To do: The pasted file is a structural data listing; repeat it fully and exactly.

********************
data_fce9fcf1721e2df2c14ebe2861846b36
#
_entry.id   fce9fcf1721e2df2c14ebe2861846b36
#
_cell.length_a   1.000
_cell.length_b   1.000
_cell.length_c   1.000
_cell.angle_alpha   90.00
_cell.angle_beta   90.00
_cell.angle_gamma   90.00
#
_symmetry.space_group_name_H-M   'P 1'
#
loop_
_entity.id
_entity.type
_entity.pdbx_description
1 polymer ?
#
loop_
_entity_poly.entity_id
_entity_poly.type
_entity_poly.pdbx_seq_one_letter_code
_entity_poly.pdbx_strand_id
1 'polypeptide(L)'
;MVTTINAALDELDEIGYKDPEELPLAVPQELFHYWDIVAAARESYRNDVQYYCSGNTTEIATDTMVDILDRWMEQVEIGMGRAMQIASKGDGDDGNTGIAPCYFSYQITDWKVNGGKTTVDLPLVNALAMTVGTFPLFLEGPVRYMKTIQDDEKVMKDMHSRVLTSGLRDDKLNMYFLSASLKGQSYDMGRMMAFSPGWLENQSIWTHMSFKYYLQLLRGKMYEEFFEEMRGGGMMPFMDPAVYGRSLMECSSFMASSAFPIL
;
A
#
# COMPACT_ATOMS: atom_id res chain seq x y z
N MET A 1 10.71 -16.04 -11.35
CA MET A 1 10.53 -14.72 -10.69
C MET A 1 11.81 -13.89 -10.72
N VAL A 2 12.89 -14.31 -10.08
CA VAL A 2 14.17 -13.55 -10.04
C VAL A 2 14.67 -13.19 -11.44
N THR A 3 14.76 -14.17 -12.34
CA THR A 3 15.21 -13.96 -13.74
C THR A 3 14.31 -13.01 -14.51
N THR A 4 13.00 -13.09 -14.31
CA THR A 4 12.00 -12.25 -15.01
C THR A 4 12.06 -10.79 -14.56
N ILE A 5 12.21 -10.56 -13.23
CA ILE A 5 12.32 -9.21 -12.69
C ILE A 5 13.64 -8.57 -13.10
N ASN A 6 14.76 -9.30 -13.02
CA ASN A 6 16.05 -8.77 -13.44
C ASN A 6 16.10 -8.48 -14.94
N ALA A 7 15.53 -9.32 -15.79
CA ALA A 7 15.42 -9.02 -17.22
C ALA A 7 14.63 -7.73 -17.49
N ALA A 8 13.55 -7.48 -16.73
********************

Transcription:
data_fce9fcf1721e2df2c14ebe2861846b36
#
_entry.id   fce9fcf1721e2df2c14ebe2861846b36
#
_cell.length_a   1.000
_cell.length_b   1.000
_cell.length_c   1.000
_cell.angle_alpha   90.00
_cell.angle_beta   90.00
_cell.angle_gamma   90.00
#
_symmetry.space_group_name_H-M   'P 1'
#
loop_
_entity.id
_entity.type
_entity.pdbx_description
1 polymer ?
#
loop_
_entity_poly.entity_id
_entity_poly.type
_entity_poly.pdbx_seq_one_letter_code
_entity_poly.pdbx_strand_id
1 'polypeptide(L)'
;MVTTINAALDELDEIGYKDPEELPLAVPQELFHYWDIVAAARESYRNDVQYYCSGNTTEIATDTMVDILDRWMEQVEIGMGRAMQIASKGDGDDGNTGIAPCYFSYQITDWKVNGGKTTVDLPLVNALAMTVGTFPLFLEGPVRYMKTIQDDEKVMKDMHSRVLTSGLRDDKLNMYFLSASLKGQSYDMGRMMAFSPGWLENQSIWTHMSFKYYLQLLRGKMYEEFFEEMRGGGMMPFMDPAVYGRSLMECSSFMASSAFPIL
;
A
#
# COMPACT_ATOMS: atom_id res chain seq x y z
N MET A 1 10.71 -16.04 -11.35
CA MET A 1 10.53 -14.72 -10.69
C MET A 1 11.81 -13.89 -10.72
N VAL A 2 12.89 -14.31 -10.08
CA VAL A 2 14.17 -13.55 -10.04
C VAL A 2 14.67 -13.19 -11.44
N THR A 3 14.76 -14.17 -12.34
CA THR A 3 15.21 -13.96 -13.74
C THR A 3 14.31 -13.01 -14.51
N THR A 4 13.00 -13.09 -14.31
CA THR A 4 12.00 -12.25 -15.01
C THR A 4 12.06 -10.79 -14.56
N ILE A 5 12.21 -10.56 -13.23
CA ILE A 5 12.32 -9.21 -12.69
C ILE A 5 13.64 -8.57 -13.10
N ASN A 6 14.76 -9.30 -13.02
CA ASN A 6 16.05 -8.77 -13.44
C ASN A 6 16.10 -8.48 -14.94
N ALA A 7 15.53 -9.32 -15.79
CA ALA A 7 15.42 -9.02 -17.22
C ALA A 7 14.63 -7.73 -17.49
N ALA A 8 13.55 -7.48 -16.73